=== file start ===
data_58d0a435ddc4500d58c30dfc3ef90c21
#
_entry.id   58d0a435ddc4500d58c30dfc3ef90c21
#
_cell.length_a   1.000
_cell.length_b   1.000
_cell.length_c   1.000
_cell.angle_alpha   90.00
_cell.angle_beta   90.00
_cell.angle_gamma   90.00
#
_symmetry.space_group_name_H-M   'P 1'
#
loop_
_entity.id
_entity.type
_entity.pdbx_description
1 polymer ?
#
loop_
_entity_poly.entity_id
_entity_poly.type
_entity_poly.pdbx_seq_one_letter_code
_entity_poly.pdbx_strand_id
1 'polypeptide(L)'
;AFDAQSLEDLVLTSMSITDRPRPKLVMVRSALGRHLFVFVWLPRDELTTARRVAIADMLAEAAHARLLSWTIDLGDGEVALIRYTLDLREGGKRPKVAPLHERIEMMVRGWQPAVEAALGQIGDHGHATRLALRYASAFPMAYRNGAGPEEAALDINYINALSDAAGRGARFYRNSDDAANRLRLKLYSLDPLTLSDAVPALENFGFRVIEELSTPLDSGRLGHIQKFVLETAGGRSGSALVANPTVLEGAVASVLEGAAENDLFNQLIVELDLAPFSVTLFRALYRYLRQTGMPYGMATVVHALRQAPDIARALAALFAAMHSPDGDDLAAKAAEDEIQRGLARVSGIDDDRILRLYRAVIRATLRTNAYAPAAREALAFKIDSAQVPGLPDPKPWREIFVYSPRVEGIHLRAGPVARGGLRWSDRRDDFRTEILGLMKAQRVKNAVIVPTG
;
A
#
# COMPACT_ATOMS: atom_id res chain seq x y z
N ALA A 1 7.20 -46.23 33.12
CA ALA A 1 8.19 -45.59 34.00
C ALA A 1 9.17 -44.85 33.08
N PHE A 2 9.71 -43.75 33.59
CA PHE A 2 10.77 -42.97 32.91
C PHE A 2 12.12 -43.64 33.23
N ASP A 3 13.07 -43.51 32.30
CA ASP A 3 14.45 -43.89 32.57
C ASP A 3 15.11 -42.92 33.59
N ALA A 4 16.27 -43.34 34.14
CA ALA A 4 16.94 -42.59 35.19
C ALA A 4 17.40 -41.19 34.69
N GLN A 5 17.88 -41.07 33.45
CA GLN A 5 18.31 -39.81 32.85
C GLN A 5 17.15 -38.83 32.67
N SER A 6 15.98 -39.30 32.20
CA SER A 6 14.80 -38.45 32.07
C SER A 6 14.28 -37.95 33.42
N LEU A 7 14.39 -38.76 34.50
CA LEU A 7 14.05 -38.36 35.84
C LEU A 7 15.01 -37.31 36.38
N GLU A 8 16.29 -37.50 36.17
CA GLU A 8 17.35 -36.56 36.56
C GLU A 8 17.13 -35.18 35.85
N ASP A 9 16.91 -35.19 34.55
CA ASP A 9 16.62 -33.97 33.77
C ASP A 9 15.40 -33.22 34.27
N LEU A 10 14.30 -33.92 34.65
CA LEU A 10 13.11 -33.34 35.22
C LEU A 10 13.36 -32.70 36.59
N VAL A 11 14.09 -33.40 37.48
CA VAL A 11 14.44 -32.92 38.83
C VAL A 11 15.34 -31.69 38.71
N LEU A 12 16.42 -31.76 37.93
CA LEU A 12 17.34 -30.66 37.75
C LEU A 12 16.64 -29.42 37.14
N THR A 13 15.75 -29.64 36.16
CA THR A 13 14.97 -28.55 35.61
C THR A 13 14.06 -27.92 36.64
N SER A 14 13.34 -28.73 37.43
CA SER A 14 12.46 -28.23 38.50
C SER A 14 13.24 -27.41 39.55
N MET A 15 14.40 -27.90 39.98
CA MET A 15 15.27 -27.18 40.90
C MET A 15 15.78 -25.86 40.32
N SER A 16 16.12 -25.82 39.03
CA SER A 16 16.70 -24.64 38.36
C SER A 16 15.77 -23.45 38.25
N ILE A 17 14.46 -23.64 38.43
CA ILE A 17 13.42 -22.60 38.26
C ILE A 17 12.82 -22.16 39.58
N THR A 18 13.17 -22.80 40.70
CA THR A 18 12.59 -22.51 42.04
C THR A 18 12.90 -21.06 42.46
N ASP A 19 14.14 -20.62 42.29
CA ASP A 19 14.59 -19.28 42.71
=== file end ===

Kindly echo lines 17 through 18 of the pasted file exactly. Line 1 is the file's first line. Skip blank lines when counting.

_entity.pdbx_description
1 polymer ?